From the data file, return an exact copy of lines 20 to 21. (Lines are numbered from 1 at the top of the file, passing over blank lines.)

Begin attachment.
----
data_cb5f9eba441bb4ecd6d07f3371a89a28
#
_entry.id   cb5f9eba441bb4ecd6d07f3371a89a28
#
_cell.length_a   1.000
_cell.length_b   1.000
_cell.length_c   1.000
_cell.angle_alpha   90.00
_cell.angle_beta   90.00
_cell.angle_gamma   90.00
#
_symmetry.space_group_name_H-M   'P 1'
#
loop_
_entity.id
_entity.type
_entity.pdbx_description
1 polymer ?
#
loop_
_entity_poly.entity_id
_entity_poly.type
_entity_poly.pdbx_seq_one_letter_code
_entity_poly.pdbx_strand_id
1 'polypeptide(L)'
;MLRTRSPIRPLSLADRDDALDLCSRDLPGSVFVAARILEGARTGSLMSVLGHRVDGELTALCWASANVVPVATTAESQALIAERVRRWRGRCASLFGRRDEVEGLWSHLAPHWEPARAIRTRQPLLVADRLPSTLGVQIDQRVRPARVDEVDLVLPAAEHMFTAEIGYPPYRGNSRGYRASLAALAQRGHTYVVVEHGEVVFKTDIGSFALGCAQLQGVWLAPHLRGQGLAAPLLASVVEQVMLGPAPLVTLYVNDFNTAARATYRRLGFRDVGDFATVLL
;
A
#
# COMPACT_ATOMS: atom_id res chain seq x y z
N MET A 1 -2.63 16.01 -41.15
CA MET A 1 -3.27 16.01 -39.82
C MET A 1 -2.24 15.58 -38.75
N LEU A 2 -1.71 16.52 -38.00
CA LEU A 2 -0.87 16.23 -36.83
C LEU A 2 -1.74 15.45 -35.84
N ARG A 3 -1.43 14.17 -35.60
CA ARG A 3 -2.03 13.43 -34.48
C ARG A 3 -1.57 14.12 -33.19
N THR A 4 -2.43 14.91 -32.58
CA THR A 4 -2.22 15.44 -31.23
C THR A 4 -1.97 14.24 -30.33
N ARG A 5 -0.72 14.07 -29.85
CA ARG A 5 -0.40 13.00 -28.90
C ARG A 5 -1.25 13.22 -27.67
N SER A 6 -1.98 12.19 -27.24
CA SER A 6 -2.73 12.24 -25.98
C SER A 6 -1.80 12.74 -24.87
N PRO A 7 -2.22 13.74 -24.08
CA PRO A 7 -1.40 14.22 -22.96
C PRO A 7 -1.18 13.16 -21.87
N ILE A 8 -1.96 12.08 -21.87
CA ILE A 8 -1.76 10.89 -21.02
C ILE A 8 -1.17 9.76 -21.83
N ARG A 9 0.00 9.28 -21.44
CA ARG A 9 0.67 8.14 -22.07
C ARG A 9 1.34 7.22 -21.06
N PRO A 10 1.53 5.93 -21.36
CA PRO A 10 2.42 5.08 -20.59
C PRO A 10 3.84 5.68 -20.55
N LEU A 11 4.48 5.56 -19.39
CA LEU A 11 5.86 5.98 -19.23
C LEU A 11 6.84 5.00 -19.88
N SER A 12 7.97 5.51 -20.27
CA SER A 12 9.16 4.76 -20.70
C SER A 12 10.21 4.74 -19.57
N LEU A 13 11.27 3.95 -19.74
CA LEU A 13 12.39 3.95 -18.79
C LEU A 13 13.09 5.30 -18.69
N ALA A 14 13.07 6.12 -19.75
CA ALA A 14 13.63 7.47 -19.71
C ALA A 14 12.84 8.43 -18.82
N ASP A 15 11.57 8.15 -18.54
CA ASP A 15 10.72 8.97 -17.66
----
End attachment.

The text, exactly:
loop_
_entity_poly.entity_id